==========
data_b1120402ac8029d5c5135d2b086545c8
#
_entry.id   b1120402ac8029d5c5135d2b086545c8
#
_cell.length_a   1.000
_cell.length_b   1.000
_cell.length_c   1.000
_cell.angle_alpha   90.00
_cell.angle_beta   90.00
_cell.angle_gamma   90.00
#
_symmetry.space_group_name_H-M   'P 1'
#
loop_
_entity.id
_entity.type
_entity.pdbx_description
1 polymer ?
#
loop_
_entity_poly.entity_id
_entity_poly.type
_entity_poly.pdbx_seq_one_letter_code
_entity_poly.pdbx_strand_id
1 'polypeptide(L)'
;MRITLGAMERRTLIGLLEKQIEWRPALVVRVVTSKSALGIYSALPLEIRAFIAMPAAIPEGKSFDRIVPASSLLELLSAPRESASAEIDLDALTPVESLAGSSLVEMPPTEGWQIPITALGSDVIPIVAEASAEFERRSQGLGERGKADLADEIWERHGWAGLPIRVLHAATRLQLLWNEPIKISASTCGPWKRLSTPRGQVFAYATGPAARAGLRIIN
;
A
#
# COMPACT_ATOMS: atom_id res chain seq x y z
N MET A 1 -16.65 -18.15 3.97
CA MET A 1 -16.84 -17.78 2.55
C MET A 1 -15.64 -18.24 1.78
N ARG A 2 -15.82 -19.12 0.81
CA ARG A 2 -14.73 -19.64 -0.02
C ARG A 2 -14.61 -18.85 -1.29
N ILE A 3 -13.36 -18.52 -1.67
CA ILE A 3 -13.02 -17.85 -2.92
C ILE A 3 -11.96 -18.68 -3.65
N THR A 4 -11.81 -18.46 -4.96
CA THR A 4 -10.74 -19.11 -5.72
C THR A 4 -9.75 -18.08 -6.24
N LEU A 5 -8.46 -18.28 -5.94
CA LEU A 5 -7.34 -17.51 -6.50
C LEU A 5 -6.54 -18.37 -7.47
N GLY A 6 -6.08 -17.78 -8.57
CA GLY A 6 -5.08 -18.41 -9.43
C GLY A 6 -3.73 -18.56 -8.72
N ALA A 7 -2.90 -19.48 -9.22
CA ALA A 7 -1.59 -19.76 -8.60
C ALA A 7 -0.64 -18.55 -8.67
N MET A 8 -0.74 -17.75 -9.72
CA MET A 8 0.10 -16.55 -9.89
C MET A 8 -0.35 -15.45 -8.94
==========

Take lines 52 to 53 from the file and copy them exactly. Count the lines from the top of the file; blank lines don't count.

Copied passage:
N MET A 8 -0.74 -17.75 -9.72
CA MET A 8 0.10 -16.55 -9.89